Fears over skills shortages as survey shows workload rising at the fastest rate since the credit crunch
Construction orders and output are now growing at the fastest rate for at least six years, according to two influential trade surveys released today.
The construction Purchasing Managers’ Index, which measures how widespread rises or falls in output are, recorded a value of 59.4 in October, up from 58.9 last month and the highest figure since September 2007.
The index, prepared by CIPS and Markit, records growth as any figure above 50, with figures below 50 indicating a decline in output.
CIPS said the residential sector was the best performing part of the market, but said all three sectors it records – which include civil engineering and commercial – demonstrated “robust” growth. It said there were large increases in staffing levels, with four times as many respondents to the survey on which the report is based saying they expected output to rise as expect it to fall.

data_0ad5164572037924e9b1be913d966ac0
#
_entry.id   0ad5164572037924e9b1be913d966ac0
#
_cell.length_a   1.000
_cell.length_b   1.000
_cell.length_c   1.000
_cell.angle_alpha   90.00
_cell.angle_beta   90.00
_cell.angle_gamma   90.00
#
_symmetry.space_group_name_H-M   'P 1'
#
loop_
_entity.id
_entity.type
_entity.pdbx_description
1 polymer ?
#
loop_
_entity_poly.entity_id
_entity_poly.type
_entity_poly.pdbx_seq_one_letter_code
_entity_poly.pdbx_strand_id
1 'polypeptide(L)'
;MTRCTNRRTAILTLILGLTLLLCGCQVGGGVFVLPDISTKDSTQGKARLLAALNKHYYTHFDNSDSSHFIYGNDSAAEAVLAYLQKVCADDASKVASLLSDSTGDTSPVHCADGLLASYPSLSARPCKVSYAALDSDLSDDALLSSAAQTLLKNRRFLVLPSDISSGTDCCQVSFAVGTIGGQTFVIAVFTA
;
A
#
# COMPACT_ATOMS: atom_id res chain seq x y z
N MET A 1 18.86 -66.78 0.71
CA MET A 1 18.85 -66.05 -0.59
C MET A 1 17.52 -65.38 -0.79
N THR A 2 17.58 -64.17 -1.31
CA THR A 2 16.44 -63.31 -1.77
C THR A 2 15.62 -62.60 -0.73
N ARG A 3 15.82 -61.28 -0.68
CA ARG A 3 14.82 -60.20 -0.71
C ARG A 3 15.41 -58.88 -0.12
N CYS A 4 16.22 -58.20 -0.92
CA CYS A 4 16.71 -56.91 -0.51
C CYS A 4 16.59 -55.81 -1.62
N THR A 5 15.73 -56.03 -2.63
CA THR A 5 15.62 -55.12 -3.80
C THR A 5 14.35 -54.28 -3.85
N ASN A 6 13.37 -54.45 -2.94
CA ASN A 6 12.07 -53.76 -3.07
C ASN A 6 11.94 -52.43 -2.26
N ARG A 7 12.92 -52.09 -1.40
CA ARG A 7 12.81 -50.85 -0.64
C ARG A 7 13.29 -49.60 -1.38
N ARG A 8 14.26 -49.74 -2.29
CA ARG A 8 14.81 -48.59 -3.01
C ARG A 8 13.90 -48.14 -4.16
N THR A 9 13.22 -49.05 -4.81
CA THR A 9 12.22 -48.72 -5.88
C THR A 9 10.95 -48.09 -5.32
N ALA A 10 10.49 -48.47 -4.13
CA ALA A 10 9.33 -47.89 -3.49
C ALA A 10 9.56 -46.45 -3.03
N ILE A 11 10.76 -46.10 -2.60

Meanwhile the National Specialists Contractors’ Council (NSCC) said its state of trade survey showed the widest increase in new orders since the second quarter of 2007. The quarterly survey said its third quarter 2013 survey showed specialists were finding it increasingly difficult to recruit the staff they need.
One third of specialists said they anticipated workloads to rise in the next quarter, twice as many who feared workloads would fall.
David Noble, chief executive officer at the Chartered Institute of Purchasing & Supply, said the future was looking bright for the UK construction industry. “It has soared into the final quarter with its strongest performance in over six years, boosted by a strengthening surge in activity broadening out across all sectors.”
He said: “The on-going growth of new business levels, climbing confidence and positive market conditions has resulted in the steepest rise in staffing levels for six years. Caution on employment experienced in the first half of 2013 has now been replaced by rising expectations and a strong belief that growth can be sustained in the year to come.
NSCC chief executive Suzannah Nichol said: “It would appear that the outlook for specialist contractors is increasingly positive with almost half expecting to expand their businesses over the next year. However, it is now time to invest in our workforce to prevent future skills shortages and safeguard the successful long term growth of the industry.”